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PubMed | Van Andel Research Institute, University of Vermont, Mayo Medical School, University of Melbourne and 2 more.
Type: Journal Article | Journal: Journal of bone and mineral research : the official journal of the American Society for Bone and Mineral Research | Year: 2016

Although there has been extensive characterization of the Wnt signaling pathway in the osteoblast lineage, the effects of Wnt proteins on the osteoclast lineage are less well studied. We found that osteoclast lineage cells express canonical Wnt receptors. Wnt3a reduced osteoclast formation when applied to early bone-marrow macrophage (BMM) osteoclast differentiation cultures, whereas late addition did not suppress osteoclast formation. Early Wnt3a treatment inactivated the crucial transcription factor NFATc1 in osteoclast progenitors. Wnt3a led to the accumulation of nuclear -catenin, confirming activation of canonical Wnt signaling. Reducing low-density lipoprotein receptor-related proteins (Lrp) 5 and Lrp6 protein expression prevented Wnt3a-induced inactivation of NFATc1; however, deletion of -catenin did not block Wnt3a inactivation of NFATc1, suggesting that this effect was mediated by a noncanonical pathway. Wnt3a rapidly activated the cyclic adenosine monophosphate (cAMP)/protein kinase A (PKA) pathway and pharmacological stimulation of cAMP/PKA signaling suppressed osteoclast differentiation; Wnt3a-induced NFATc1 phosphorylation was blocked by inhibiting interactions between PKA and A-kinase anchoring proteins (AKAPs). These data indicate that Wnt3a directly suppresses osteoclast differentiation through both canonical (-catenin) and noncanonical (cAMP/PKA) pathways in osteoclast precursors. In vivo reduction of Lrp5 and Lrp6 expressions in the early osteoclast lineage via Rank promoter Cre recombination reduced trabecular bone mass, whereas disruption of Lrp5/6 expression in late osteoclast precursors via cathepsin K (Ctsk) promoter Cre recombination did not alter the skeletal phenotype. Surprisingly, reduction of Lrp5/6 in the early osteoclast lineage decreased osteoclast numbers, as well as osteoblast numbers. Published studies have previously noted that -catenin signaling is required for osteoclast progenitor proliferation. Our in vivo data suggest that Rank promoter Cre-mediated deletion of Lrp5/6 may similarly impair osteoclast progenitor proliferation.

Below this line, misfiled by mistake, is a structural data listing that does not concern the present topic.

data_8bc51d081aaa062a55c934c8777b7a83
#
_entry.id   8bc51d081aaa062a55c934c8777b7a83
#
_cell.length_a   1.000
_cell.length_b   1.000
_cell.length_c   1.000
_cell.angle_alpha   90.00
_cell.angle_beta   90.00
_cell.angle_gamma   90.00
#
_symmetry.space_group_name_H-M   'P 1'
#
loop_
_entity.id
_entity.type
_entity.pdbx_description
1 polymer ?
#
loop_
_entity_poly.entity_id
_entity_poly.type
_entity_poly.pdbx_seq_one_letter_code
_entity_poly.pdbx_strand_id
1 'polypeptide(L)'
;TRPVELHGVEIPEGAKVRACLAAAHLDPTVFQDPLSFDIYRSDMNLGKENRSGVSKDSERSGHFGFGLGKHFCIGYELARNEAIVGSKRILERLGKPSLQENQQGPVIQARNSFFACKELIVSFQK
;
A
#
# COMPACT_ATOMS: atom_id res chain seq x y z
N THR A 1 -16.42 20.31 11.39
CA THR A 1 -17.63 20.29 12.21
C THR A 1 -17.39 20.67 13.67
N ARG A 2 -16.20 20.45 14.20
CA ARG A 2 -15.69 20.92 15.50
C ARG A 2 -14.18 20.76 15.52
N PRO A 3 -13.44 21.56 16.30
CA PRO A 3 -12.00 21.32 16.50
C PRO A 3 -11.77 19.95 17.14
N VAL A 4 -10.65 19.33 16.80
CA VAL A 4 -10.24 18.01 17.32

PubMed | Health science Research, Endocrine Research Unit and Kogod Center on Aging and Mayo Medical School
Type: | Journal: Bone | Year: 2015

Age-related bone loss in humans is associated with a decrease in bone formation relative to bone resorption, although the mechanisms for this impairment in bone formation with aging are not well understood. It is known that the precursors for the bone-forming osteoblasts reside in the mesenchymal cell population in bone marrow. Thus, in an effort to identify relevant genetic pathways that are altered with aging, we examined the gene expression and DNA methylation patterns from a highly enriched bone marrow mesenchymal cell population from young (mean age, 28.7 years) versus old (mean age, 73.3 years) women. Bone marrow mononuclear cells from these women were depleted of hematopoietic lineage (lin) and endothelial cells using a combination of magnetic- and fluorescence-activated cell sorting, yielding a previously characterized mesenchymal cell population (lin-/CD34-/CD31- cells) that is capable of osteoblast differentiation. Whole transcriptome RNA sequencing (RNAseq) of freshly isolated cells (without in vitro culture) identified 279 differentially expressed genes (p < 0.05, false discovery rate [q]< 0.10) between the young and old subjects. Pathway analysis revealed statistically significant (all p < 0.05) alterations in protein synthesis and degradation pathways, as well as mTOR, gap junction, calcium, melatonin and NFAT signaling pathways. Further, Reduced Representational Bisulphite sequencing (RRBS DNA methylation sequencing) revealed significant differences in methylation between the young and old subjects surrounding the promoters of 1528 target genes that also exhibited significant differences in gene expression by RNAseq. In summary, these studies provide novel insights into potential pathways affected by aging in a highly enriched human mesenchymal cell population analyzed without the confounding effects of in vitro culture. Specifically, our finding of alterations in several genes and pathways leading to impaired protein synthesis and turnover with aging in bone marrow mesenchymal cells points to the need for further studies examining how these changes, as well as the other alterations with aging that we identified, may contribute to the age-related impairment in osteoblast formation and/or function.


Khosla S.,Endocrine Research Unit and Kogod Center on Aging | Oursler M.J.,Endocrine Research Unit and Kogod Center on Aging | Monroe D.G.,Endocrine Research Unit and Kogod Center on Aging
Trends in Endocrinology and Metabolism | Year: 2012